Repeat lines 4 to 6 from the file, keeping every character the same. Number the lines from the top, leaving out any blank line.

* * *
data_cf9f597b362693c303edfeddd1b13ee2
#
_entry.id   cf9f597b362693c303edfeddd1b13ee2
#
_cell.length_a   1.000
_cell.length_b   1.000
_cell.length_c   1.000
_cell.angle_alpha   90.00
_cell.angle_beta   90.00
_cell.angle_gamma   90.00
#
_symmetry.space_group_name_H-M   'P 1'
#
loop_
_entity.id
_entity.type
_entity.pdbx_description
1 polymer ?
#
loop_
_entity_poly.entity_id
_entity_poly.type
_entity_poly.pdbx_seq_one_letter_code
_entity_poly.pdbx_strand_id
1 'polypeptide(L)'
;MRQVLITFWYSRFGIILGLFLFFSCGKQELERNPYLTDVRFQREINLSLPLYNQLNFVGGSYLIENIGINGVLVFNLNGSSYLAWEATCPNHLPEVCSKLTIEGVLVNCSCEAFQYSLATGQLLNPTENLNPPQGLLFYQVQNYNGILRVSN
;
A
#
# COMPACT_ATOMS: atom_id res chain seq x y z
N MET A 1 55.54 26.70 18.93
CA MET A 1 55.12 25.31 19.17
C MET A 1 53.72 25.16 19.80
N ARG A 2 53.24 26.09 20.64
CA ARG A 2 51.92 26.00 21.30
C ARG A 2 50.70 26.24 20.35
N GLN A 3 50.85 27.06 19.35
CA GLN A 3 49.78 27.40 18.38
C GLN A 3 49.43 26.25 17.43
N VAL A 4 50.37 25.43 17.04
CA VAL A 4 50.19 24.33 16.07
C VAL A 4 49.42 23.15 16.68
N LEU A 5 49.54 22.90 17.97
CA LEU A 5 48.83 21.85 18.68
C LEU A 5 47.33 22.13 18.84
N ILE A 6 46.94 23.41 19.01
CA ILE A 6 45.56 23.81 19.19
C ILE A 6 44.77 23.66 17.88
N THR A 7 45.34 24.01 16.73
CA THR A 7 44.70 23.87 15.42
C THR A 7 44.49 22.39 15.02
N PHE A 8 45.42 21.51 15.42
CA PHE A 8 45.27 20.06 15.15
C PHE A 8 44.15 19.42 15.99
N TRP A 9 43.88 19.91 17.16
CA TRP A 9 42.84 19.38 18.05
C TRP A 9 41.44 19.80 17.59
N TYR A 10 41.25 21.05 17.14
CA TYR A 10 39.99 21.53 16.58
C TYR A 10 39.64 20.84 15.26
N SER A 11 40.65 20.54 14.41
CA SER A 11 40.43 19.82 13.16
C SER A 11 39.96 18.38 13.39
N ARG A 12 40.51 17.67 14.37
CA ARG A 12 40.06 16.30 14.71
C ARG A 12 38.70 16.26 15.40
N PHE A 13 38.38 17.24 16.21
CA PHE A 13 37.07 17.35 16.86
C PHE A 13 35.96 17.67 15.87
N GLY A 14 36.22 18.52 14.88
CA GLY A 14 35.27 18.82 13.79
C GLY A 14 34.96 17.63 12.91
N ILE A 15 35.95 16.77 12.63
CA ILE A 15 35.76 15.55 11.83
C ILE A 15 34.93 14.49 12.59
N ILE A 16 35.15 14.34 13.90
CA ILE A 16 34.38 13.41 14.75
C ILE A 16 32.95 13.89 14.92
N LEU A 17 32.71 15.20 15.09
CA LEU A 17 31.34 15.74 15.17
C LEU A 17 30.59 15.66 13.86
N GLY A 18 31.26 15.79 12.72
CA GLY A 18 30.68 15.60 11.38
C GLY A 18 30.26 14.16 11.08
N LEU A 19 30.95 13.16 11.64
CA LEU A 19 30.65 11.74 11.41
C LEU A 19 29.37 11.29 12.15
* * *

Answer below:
#
_cell.length_a   1.000
_cell.length_b   1.000